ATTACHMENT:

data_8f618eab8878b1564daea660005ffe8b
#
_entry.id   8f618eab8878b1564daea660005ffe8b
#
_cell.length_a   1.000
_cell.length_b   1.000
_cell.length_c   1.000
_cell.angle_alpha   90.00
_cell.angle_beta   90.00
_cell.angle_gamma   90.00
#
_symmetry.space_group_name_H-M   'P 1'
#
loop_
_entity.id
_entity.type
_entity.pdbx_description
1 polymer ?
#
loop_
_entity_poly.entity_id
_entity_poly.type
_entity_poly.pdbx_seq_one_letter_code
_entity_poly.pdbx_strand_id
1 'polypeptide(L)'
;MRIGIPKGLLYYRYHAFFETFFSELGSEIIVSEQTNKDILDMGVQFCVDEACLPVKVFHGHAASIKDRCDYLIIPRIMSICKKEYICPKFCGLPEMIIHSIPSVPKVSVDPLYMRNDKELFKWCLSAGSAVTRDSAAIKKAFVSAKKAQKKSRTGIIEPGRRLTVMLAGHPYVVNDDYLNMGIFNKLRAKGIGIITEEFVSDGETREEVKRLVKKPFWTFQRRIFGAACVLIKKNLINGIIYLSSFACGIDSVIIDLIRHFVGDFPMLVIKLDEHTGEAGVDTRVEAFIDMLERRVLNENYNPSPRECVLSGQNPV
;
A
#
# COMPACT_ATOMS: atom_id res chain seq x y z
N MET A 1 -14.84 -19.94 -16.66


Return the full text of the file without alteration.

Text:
data_8f618eab8878b1564daea660005ffe8b
#
_entry.id   8f618eab8878b1564daea660005ffe8b
#
_cell.length_a   1.000
_cell.length_b   1.000
_cell.length_c   1.000
_cell.angle_alpha   90.00
_cell.angle_beta   90.00
_cell.angle_gamma   90.00
#
_symmetry.space_group_name_H-M   'P 1'
#
loop_
_entity.id
_entity.type
_entity.pdbx_description
1 polymer ?
#
loop_
_entity_poly.entity_id
_entity_poly.type
_entity_poly.pdbx_seq_one_letter_code
_entity_poly.pdbx_strand_id
1 'polypeptide(L)'
;MRIGIPKGLLYYRYHAFFETFFSELGSEIIVSEQTNKDILDMGVQFCVDEACLPVKVFHGHAASIKDRCDYLIIPRIMSICKKEYICPKFCGLPEMIIHSIPSVPKVSVDPLYMRNDKELFKWCLSAGSAVTRDSAAIKKAFVSAKKAQKKSRTGIIEPGRRLTVMLAGHPYVVNDDYLNMGIFNKLRAKGIGIITEEFVSDGETREEVKRLVKKPFWTFQRRIFGAACVLIKKNLINGIIYLSSFACGIDSVIIDLIRHFVGDFPMLVIKLDEHTGEAGVDTRVEAFIDMLERRVLNENYNPSPRECVLSGQNPV
;
A
#
# COMPACT_ATOMS: atom_id res chain seq x y z
N MET A 1 -14.84 -19.94 -16.66